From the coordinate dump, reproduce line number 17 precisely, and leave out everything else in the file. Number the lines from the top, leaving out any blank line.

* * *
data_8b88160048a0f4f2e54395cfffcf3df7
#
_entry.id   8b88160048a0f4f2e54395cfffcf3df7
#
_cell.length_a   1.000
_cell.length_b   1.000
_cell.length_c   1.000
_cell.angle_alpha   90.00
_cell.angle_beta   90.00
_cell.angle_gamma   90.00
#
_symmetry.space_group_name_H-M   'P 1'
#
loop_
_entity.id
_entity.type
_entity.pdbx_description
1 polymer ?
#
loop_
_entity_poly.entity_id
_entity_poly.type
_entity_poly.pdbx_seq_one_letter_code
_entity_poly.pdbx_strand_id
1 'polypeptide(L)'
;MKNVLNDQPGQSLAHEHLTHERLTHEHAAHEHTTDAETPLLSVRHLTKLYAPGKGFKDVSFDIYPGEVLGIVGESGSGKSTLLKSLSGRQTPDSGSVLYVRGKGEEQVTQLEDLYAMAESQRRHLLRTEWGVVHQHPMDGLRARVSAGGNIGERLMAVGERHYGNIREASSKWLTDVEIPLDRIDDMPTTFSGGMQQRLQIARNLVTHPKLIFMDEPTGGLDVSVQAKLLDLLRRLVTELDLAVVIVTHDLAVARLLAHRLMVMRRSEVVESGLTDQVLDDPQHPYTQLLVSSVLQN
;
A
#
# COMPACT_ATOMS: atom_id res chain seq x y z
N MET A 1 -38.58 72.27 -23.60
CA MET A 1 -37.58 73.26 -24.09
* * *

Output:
_entity.pdbx_description